The Constitutional Court declared paragraph 4 of Article 284.1 of the Criminal Procedure Code of Ukraine unconstitutional

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09.06.2022

On June 8, 2022, the Second Senate of the Constitutional Court of Ukraine deliberated the case upon  the constitutional complaint of Oleksandr Krotiuk  regarding the constitutionality of paragraph 4 of Article 284.1 of the Criminal Procedure Code of Ukraine (hereinafter referred to as the Code) and delivered a Decision declaring the impugned provision of the Code unconstitutional.

According to paragraph 4 of Article 284.1 of the Code, criminal proceedings shall be closed if “a law took effect by which criminal liability for the action committed by the person concerned, has been abolished.”

The claimant considers that the impugned provision violates the presumption of innocence of a person, allowing criminal proceedings against a suspect or accused to be closed without proper proof and establishment of the relevant act by the person, or closing such proceedings without the consent of the person, compared to cases of closure of criminal proceedings carried out in accordance with the requirements of paragraph 1 of part two and part eight of Article 284 of the CPC of Ukraine.

Article 284 of the Code provides an exhaustive list of grounds for closing criminal proceedings. They, in turn, are classified according to several criteria. All grounds for closing criminal proceedings are divided into rehabilitative and non-rehabilitative. Accordingly, the abolition of a certain corpus delicti in the legislation as a ground for closing the proceedings is not a rehabilitative circumstance. Thus, the closure of criminal proceedings on non-rehabilitative grounds actually presupposes a statement of the fact that a person has committed a criminal offense, which leads to adverse consequences for such a person, in particular, calls into question his/her innocence. At the same time, the closure of criminal proceedings without the consent of the person restricts his/her right to protection from accusations of committing the acts incriminated in him/her. Thus, it may happen that a person will be considered to have been prosecuted, even though the very fact of committing the relevant act and its investigation may not have taken place.

At the same time, the wording of paragraph 4 of Article 284.1 of the Code “committed by a person” actually indicates the indisputable guilt of such a person in committing an act, which was considered a criminal offense before its decriminalization. In such cases, a person may be condemned, negatively perceived by society, lose his or her business reputation and have a negative impact on professional activities.

In fact, this provision of the Code violates such principles as the presumption of innocence, irreversibility of time (prohibition of retroactivity) of criminal law, the principle of nullum crimen, nulla poena sine lege (“no law - no crime, no law - no punishment”), as well as the right to state one's position and the right to a fair trial, as the person in respect of whom criminal proceedings have been closed is deprived of the opportunity to prove his/her innocence legally.

Delivering its decision, the Constitutional Court of Ukraine took into account its own legal positions, international human rights acts and the case law of the European Court of Human Rights and the position of the Constitutional Court of the Republic of Lithuania concerning the most important guarantees of protection of the person from unjustified criminal prosecution.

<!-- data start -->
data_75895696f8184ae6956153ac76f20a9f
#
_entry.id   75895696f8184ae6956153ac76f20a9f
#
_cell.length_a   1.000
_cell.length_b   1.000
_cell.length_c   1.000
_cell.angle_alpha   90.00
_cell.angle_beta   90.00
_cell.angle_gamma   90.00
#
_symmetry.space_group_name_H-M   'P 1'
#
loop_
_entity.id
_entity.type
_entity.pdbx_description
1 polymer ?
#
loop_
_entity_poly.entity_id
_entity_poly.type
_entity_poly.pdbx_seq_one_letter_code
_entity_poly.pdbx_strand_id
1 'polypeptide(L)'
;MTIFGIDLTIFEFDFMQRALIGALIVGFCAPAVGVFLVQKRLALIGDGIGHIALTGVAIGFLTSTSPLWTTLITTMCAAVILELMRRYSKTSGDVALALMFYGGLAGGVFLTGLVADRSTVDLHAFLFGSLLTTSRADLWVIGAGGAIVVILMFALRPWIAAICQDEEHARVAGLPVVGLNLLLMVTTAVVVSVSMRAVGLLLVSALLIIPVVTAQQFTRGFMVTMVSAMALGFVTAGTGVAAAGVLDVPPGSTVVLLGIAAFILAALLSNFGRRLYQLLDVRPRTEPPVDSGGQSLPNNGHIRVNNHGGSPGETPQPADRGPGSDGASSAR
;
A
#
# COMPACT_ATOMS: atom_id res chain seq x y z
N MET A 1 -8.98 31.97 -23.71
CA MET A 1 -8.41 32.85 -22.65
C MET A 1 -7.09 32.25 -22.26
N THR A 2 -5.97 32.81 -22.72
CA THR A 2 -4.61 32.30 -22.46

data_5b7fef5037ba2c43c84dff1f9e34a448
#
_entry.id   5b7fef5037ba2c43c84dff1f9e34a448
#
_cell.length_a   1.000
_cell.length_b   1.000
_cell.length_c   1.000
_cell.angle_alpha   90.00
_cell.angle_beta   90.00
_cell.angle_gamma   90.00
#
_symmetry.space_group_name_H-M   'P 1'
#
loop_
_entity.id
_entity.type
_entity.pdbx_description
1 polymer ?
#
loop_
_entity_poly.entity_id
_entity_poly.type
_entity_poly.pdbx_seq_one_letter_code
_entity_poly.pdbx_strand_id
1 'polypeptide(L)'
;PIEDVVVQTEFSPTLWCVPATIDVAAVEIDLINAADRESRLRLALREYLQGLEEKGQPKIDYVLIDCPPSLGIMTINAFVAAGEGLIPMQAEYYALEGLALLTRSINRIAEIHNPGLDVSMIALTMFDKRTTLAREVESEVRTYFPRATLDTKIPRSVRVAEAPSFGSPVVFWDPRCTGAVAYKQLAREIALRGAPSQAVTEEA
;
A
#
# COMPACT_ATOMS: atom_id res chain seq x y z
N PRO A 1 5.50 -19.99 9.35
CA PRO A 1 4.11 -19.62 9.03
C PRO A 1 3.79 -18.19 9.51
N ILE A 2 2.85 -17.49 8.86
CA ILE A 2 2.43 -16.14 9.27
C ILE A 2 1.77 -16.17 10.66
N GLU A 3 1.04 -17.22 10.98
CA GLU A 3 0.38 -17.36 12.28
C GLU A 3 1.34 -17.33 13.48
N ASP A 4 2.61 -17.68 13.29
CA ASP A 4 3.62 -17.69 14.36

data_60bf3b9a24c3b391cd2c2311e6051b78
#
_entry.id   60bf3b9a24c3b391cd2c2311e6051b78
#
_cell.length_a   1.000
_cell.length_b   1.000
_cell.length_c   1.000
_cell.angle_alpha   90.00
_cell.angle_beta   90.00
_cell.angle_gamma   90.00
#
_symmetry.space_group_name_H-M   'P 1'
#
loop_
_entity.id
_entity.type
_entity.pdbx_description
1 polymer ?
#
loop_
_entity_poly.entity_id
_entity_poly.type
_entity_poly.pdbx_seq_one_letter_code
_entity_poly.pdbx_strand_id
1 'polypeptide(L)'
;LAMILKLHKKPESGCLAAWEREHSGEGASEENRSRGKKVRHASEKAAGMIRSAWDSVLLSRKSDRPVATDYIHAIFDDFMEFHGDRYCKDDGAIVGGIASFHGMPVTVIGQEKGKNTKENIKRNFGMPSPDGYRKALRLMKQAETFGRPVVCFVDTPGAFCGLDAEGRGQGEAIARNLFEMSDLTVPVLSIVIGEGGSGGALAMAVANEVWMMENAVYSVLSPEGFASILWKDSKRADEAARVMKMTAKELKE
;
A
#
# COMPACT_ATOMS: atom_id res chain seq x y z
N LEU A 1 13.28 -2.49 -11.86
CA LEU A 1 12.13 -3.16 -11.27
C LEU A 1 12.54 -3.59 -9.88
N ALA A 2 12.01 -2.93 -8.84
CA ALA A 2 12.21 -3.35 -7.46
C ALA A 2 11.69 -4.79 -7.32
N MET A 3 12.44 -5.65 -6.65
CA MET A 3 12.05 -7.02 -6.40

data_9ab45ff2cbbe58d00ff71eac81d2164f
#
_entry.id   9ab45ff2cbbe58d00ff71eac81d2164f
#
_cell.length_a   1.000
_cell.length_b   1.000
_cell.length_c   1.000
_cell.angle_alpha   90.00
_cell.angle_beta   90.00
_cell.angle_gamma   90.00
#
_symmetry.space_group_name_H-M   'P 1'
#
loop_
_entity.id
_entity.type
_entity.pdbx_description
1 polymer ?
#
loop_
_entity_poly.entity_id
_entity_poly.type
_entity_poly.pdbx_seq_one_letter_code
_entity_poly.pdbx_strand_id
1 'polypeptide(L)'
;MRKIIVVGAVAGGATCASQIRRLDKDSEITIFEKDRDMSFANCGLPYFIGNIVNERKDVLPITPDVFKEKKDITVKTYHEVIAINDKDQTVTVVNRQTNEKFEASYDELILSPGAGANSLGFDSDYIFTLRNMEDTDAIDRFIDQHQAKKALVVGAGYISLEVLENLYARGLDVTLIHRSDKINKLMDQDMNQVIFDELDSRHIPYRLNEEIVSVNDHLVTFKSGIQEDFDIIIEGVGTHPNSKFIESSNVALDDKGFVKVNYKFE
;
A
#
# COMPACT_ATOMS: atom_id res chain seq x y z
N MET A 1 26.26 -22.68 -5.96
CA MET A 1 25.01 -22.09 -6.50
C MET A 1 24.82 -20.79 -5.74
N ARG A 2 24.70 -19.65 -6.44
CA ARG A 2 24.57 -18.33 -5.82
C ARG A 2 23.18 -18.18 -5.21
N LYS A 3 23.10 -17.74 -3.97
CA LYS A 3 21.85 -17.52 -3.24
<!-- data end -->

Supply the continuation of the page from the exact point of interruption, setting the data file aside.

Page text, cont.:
It should be noted that the Constitutional Court in its previous decisions also stressed that public authorities and their officials must respect the presumption of innocence and ensure the protection of a person against whom criminal proceedings are or have been conducted against any detected forms of condemnation by public authorities, which could call into question the non-involvement of such a person in the commission of a criminal offense until his/her guilt is legally proven and established by a court conviction. This means, in particular, that a person suspected of having committed a criminal offense, after the criminal proceedings against him or her have been closed for any reason, must be perceived by all public authorities as having not committed a criminal offense.

The Court also took note of the provisions of the 1950 Convention for the Protection of Human Rights and Fundamental Freedoms and the judgments of the European Court of Human Rights in the cases of “Grabchuk v. Ukraine”, „Allen v. the United Kingdom“, „Scoppola v. Italy“ (№ 2), „Affaire Gouarré Patte c. Andorre“.

Thus, in the case of “Grabchuk v. Ukraine” of 21 September 2006, it was stated that the presumption of innocence was violated if an official's allegation against a person accused of a crime reflected a person's guilt when it was not established in accordance with the law. That is enough, even in the absence of any formal conclusion that there is any reason to believe that the official is to blame.”

A special study by the European Commission for Democracy through Law (Venice Commission) “The Rule of Law” also states that “the presumption of innocence is conclusive in ensuring the right to a fair trial. In order to guarantee the presumption of innocence, the burden of proof must be placed on the prosecution…”

In its decision, the Constitutional Court of Ukraine postponed the repeal of paragraph 4 of Article 284.1 of the Code, which was declared unconstitutional, for three months from the date of the Constitutional Court's decision, and also established the Verkhovna Rada of Ukraine to bring the normative regulation envisaged by paragraph 4 of Article 284.1 of the Code, which was declared unconstitutional, in accordance with the Constitution of Ukraine and this Decision.

 

 

 

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